18. Knee slider as a learning tool... Why? When? How?

    Here's a related article I read yesterday http://www.motorcycle.com/features/Marc-marquez-crazy-save-motogp-sepang-2017
  19. Does sliding tyres mean you are at max lean angle, or max lean angle for the speed you are doing? I would consider the exhaust a hard part and you can certainly risk crashing if you keep leaning over when it touches down. So I would say your max lean angle is when that exhaust touches down. If you think it would be a distraction then sure, don’t do it. It’s just a tool and it’s your choice to use it or not. Many riders think knee down itself is a goal (and that’s ok), but it doesn’t mean you are fast or an awesome rider. I have video of me getting knee down in a car park doing figure 8’s in first gear I did that to demonstrate that getting the knee down doesn’t mean you are fast It’s great that you are happy with your progress, I can definitely relate to that! You’re not missing out. I’ve never saved a crash using my sliders but I do think that’s a good use for them if you ever need it and can pull it off.
  20. I’ve seen drag bikes where the front end is strapped, effectively keeping the suspension compressed and to prevent rebound. What are they trying to accomplish by doing this? I’m discussing this on another forum and proposed that: 1- I don’t know why 2- There are other, more effective ways of doing the above without the risk of a strap failure or the cost of modification Anyone?
  21. LoL- posted before I could LoL
  22. Not using my knee sliders, my thoughts on maximum lean angle and gauging surface traction are that it can be done simply by paying attention to feedback from the tyres and adjusting my riding based on this. For example if I was using more lean angle than usual and noticed increased sliding at maximum lean I'd take that to mean that it's pretty close to the maximum lean angle the tyres can take. The other thing having gone so long without actually using knee sliders is that it's almost at a point where I feel it would be a distraction if I was regularly using them without actually being close to what the tyres and bike can do. If I only have $10 to spend, I'd rather keep as much as I can focused on what the tyres are doing instead of spending $1 or $2 here and there whenever a slider touches down and thinking "hhmmm light touch" or "wow, that dug in a lot..." My exhaust (M4 GP) is the most likely part to scrape (already has) and I have rearsets, so there isn't really a risk of dragging hard parts, so the way I see it using the knee slider for that reason just isn't worth it for me. I'm happy with the way my riding is progressing, I don't feel like I'm missing out on anything not using sliders but it just made me think if there's any other way I could or should be using them after seeing that post from Dave Moss...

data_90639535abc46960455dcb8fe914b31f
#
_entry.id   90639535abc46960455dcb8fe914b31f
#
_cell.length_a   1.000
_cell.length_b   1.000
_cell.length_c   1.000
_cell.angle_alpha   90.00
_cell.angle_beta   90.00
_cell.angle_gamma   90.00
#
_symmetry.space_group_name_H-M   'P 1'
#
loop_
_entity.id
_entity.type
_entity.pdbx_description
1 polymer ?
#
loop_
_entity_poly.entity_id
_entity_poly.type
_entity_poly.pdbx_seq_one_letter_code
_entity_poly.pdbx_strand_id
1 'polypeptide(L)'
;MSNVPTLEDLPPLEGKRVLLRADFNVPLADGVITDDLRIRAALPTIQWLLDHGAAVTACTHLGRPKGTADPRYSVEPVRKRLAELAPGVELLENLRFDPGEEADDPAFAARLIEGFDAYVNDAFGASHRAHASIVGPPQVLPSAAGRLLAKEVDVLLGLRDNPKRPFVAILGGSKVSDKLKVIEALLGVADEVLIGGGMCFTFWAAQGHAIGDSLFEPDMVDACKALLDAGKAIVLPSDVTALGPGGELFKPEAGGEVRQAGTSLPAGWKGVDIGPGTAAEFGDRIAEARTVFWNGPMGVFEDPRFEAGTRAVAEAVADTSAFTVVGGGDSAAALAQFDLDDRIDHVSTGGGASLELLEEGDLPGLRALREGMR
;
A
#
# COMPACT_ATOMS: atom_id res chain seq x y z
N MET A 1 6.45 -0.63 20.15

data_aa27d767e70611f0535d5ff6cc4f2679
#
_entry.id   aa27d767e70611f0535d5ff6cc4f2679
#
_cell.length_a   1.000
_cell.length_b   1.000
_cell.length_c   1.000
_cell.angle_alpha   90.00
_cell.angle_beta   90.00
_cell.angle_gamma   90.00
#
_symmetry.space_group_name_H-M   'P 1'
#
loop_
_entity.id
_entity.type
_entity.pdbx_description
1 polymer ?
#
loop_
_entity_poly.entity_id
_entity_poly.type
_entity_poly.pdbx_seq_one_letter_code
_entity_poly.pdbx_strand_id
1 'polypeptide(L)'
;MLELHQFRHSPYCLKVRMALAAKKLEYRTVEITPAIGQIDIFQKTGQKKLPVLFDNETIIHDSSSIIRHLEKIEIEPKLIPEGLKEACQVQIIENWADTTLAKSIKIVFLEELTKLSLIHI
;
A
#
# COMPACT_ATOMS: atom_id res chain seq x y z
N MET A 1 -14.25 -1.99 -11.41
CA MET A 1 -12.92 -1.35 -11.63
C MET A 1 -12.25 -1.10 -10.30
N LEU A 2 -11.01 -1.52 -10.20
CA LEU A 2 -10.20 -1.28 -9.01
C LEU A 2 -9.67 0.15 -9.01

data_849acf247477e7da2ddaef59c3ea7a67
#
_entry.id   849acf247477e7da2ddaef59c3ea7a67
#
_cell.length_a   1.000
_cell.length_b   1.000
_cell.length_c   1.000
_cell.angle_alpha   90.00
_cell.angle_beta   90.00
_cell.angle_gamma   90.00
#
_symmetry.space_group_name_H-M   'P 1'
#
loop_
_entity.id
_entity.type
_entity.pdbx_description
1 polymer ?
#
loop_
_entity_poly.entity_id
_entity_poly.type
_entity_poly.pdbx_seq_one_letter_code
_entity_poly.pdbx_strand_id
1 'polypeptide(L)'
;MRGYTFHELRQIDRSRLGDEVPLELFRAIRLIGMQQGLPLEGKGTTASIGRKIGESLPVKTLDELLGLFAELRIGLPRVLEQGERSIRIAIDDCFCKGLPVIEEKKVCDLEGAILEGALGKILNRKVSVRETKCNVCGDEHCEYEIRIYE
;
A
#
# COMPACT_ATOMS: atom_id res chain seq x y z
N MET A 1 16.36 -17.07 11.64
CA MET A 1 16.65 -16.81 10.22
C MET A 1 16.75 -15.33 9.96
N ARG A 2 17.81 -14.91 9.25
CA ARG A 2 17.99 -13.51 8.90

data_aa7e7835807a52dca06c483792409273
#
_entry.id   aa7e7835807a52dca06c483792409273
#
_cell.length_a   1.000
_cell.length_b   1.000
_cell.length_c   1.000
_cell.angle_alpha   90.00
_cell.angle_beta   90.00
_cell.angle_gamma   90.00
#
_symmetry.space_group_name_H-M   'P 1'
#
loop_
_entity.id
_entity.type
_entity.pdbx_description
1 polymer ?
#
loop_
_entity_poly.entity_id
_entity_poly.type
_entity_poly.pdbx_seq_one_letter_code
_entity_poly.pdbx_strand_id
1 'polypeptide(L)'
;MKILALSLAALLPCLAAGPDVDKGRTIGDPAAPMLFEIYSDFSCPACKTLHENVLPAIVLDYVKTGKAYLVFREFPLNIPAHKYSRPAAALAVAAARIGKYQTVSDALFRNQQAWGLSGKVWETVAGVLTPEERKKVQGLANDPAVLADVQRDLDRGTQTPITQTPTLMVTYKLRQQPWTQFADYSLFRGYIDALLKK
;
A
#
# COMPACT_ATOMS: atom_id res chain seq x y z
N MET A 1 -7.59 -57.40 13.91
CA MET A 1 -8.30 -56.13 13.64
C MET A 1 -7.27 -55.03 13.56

23. Yamaha has been working on a robot that can ride a conventional motorcycle at speed. The "Motobot" can now ride over 200kp/h and nagivate a racetrack. They pitted it against Valentino on the "West Course" of Thunderhill. http://www.thedrive.com/watch-this/15582/watch-a-robots-attempt-to-beat-valentino-rossis-lap-time Valentino rode a lap in 85.74sec. Motobot in 117secs.
  24. You also mentioned maximum lean angle in your post. How do you know when you are at maximum lean angle? I use the knee as a lean angle sensor, but also the peg/toe sliders. I don't have adjustable rearsets so my max lean angle is when the pegs touch down. Any further and I'm at risk of crashing. So I use the knee to gauge when I'm getting close to touching down the pegs. Currently I don't need to use max lean angle much as there are more gains for me in other areas, but I touch the knee down often and when I do I'm not digging it in like many riders I've seen who go through a lot of sliders. You obviously ride at Lakeside with the times you've mentioned. I mostly go to Morgan Park and am sitting at 1:23 where the fastest in group 1 are doing ~1:20, sometimes down to 1:18.
  25. Classic quote for the day “never seen so many bikes not start at the same time” Did a full session at 1:23 pace so pretty happy, that’s another second quicker. Vid of that session:
  26. Leaning on straight

    Yeah, I had spent like 20 minutes outlining the "issues" with how I was attacking various areas on track and exactly what I was going to change, but decided it was way too much info to digest. So I deleted what I had typed and went with the very simple info above. Here's a few laps from Pridmore a few years back so you can get a first person perspective. The track was completely repaved at the beginning of the season after being shutdown for 2 years, so our surface is much smoother now... too smooth!
  27. Leaning on straight

    Interesting...looks like the unmarked 10a will be key to getting T14 set up properly.